Since 1973, drug laws in New York State have imposed mandatory minimum prison requirements for…
Gov. Christie Slams War on Drugs, Advocates for Addiction Treatment
One of the worst-kept secrets in politics is that New Jersey Gov. Chris Christie is contemplating a run at the White House in 2016. As a Republican, he will need to shore up his conservative credentials if he expects to have a shot at the nomination, and some have already noticed a rightward shift in his public statements and proposed policy initiatives. This could be opportunism or could represent a legitimate shift in his positions, but it is certainly politics as usual and a surprise to absolutely no one.
But on one issue, Christie has raised a lot of eyebrows by refusing to budge on his core principles. Despite his interest in appealing to meat-and-potatoes, law-and-order types on the political right, the governor has frequently criticized the traditional approach to drug policy (a.k.a. the War on Drugs) while supporting the implementation of forward-thinking, non-punitive solutions to the problem of drug addiction.
Christie has called the War on Drugs a failure before and he did it again in a recent interview with NJ Advance Media, stating that addiction should be treated as a disease and that mandatory treatment for drug offenders is a far more sensible policy choice than mandatory incarceration. He says that over a year’s time, it costs twice as much to send a person to prison than to in-patient rehab, with the added bonus that a person who successfully undergoes treatment for addiction will be able to resume her role as a productive member of society.
Of course in politics talk is cheap, but over the past few years Christie has backed up his rhetoric on this issue with action. During his time as New Jersey’s governor, working together with state lawmakers on a bipartisan basis, Christie has:
- Dramatically expanded the use of drug courts for nonviolent drug offenders, even implementing mandatory treatment for certain classes of arrestees. Most states have drug courts, but New Jersey was the first to make treatment obligatory for some of the defendants sent there.
- Made sure the anti-overdose drug Narcan (naloxone) is readily available through emergency first responders and the police. Narcan is used to counteract the symptoms of prescription opioid or heroin overdose, and the drug has been credited with saving hundreds of lives in New Jersey since Christie’s initiatives got it put out into the field.
- Worked to forge a public/private partnership to increase the availability of treatment beds for New Jersey drug addicts seeking rehabilitation services. The money for construction of new facilities is expected to come largely from private investors, but Christie has promised the state will provide financial support to cover the costs of treatment for those who can’t afford to pay.
- Supported sweeping legislation that if signed into law would allow for more effective coordination of state anti-drug abuse efforts, specifically with respect to New Jersey’s exploding heroin epidemic. To iron out some differences of opinion, Christie will work closely with the Democratic leader of the New Jersey Senate before putting his signature on anti-addiction legislation that has already passed the state Assembly and Senate. This set of bills would boost drug abuse prevention efforts, fund expanded treatment for addiction and support a wealth of anti-drug education programs.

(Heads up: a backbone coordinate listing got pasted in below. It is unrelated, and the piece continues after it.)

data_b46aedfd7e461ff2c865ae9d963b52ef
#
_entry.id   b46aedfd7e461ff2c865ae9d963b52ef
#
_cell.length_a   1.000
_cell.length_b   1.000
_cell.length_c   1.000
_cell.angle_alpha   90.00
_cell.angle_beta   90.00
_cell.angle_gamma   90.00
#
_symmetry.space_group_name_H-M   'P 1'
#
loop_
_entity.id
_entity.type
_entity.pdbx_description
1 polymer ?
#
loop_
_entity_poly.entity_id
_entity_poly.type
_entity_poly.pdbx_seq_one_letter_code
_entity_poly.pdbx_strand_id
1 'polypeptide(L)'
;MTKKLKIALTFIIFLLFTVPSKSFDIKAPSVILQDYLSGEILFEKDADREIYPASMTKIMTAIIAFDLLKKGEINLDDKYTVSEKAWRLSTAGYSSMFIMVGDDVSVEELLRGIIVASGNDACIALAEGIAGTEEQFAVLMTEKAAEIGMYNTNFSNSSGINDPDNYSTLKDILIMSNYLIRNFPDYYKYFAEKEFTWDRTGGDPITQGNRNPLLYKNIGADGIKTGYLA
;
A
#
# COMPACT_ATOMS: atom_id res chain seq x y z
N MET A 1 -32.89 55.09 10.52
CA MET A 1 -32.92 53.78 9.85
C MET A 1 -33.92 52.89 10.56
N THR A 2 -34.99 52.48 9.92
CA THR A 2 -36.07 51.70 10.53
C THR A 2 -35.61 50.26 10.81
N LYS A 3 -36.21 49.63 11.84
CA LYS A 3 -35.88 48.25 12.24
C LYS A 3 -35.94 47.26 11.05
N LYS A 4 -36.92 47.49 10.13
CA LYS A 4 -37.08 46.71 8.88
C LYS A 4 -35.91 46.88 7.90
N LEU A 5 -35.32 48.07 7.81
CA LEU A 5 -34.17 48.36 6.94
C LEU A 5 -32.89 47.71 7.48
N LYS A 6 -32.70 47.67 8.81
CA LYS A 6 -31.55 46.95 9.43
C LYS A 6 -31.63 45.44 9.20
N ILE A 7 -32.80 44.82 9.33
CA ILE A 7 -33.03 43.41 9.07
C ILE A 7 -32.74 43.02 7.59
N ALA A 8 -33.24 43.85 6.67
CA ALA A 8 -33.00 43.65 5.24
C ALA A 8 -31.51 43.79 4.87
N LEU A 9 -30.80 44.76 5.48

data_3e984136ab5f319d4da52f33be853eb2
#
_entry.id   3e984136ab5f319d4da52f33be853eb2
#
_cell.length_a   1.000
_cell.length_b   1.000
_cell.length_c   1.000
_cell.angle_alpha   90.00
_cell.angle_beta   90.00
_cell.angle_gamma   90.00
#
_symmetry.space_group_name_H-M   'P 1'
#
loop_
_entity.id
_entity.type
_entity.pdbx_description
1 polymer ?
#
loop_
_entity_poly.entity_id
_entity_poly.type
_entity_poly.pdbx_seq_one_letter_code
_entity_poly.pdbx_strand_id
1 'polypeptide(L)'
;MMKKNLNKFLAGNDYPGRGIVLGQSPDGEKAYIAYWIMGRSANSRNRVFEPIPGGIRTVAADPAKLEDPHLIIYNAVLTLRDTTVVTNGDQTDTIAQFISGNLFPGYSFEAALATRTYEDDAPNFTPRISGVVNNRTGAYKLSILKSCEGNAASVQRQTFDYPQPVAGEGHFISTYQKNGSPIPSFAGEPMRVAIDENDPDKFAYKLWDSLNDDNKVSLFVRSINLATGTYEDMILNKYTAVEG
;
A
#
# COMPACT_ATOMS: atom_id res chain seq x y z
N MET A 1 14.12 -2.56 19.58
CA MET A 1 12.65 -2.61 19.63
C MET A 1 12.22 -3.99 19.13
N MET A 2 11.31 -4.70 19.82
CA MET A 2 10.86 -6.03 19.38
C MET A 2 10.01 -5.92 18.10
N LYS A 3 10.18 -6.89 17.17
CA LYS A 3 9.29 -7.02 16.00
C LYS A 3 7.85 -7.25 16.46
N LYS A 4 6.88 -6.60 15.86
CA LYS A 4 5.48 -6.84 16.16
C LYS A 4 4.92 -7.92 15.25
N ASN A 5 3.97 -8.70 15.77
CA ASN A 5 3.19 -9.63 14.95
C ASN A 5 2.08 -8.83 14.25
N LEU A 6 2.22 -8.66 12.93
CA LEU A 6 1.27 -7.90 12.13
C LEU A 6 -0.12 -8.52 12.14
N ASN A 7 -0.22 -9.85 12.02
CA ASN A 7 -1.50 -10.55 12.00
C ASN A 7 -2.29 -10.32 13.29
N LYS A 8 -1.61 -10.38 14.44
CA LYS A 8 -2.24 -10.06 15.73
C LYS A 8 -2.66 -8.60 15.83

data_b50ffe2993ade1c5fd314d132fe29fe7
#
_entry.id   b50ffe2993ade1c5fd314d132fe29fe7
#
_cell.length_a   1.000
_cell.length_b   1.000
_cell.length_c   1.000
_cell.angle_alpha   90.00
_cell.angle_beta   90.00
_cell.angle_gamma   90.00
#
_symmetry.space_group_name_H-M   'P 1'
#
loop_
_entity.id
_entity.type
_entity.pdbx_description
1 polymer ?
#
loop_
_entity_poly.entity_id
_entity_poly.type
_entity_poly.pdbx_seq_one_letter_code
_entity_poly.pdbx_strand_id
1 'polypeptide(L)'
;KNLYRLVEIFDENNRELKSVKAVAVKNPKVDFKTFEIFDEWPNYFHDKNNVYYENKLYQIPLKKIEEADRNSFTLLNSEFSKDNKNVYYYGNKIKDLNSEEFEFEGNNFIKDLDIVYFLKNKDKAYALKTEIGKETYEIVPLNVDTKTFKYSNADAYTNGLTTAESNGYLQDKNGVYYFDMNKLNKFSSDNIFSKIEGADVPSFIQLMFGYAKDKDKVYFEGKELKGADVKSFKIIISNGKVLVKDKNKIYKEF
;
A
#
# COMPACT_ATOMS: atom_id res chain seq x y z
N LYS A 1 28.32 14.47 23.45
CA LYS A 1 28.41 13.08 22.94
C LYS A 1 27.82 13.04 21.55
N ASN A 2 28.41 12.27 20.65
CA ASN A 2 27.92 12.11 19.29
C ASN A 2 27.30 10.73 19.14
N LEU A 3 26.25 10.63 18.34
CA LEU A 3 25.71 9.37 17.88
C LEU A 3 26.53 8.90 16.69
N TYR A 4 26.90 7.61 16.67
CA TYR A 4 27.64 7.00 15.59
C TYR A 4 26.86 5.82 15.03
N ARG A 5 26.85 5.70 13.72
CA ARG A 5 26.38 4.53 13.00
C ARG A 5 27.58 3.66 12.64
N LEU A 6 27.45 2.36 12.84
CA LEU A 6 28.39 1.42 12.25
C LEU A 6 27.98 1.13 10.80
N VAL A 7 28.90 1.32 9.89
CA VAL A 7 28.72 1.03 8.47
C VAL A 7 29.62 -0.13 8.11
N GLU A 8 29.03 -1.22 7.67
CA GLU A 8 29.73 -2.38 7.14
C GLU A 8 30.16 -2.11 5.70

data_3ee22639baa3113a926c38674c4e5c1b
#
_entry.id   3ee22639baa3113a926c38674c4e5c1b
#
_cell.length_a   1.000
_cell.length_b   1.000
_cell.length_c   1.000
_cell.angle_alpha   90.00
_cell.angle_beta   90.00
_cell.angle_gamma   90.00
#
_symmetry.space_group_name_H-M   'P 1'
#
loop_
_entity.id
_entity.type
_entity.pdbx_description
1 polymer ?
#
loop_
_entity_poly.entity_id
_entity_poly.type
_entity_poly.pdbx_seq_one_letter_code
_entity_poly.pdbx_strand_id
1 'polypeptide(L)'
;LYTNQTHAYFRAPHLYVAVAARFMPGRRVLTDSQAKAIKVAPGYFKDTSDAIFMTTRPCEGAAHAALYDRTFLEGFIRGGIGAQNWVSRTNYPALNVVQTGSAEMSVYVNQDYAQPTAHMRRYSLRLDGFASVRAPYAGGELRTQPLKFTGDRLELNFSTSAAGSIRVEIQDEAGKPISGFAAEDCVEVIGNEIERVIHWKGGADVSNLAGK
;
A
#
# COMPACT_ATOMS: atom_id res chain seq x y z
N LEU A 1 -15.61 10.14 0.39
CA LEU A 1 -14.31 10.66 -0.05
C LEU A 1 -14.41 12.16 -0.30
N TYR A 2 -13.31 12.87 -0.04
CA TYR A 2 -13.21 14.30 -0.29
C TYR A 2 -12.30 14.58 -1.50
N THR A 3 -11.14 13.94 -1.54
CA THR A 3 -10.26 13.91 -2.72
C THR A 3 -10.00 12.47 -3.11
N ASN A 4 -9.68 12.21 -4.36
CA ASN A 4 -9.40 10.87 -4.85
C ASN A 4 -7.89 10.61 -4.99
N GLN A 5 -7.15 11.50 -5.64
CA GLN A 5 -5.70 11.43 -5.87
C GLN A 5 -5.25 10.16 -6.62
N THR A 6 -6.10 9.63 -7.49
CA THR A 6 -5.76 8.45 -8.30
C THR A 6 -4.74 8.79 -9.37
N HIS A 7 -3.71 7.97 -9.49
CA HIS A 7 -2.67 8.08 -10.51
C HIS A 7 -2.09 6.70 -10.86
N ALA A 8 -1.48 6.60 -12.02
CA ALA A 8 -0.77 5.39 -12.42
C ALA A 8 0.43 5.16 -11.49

Christie’s statements and actions on the drug front have gained much attention and generated a good deal of discussion. But he is only one actor—albeit an important one—in a bipartisan effort, involving a multitude of politicos, to come to grips with New Jersey’s unfolding opioid disaster. In 2013, at least 740 New Jersey residents died from either a heroin or prescription opioid overdose, and in that same year 33,000 New Jerseyans were admitted to rehab facilities for treatment of an opioid addiction. This is more than the number of people who enrolled in treatment centers seeking help for alcoholism, a stunning indictment on just how out of control New Jersey’s opioid addiction problem has become.
Good Drug Policy Is Good Politics
Under these circumstances, it is perhaps not surprising that Christie would turn away from the old anti-drug, law-and-order rhetoric, even if such views are still popular within segments of the Republican Party’s conservative base. Regardless of his national political ambitions, Christie would be doing a great disservice to the citizens of his state if he denied the need for new drug policies in the wake of the War on Drugs’ obvious failure.
By emphasizing cost efficiency as well as compassion in his public statements on this issue, Christie is effectively playing both sides of the issue, appealing to humanitarian concerns while also reinforcing his credentials as a fiscal conservative. Christie lost a close friend to opioid addiction, so his concerns are undoubtedly sincere and his economic analysis is indeed based on fact.
From a big picture perspective, Christie’s very public rejection of the old-style, law enforcement-centered approach to drug policy likely signifies a sea change in the way politicians of all ideological stripes will be dealing with this issue in the future. America’s burgeoning heroin epidemic, along with the continuing plague of deadly prescription painkiller addiction, is forcing all of us to adapt to the reality of the times, and that is especially true for those in positions of leadership. In the long run, smart anti-drug policy will stump stupid anti-drug strategies every time, and as more and more elected officials come to realize this, the winds of political expediency will blow even more strongly in the direction of change.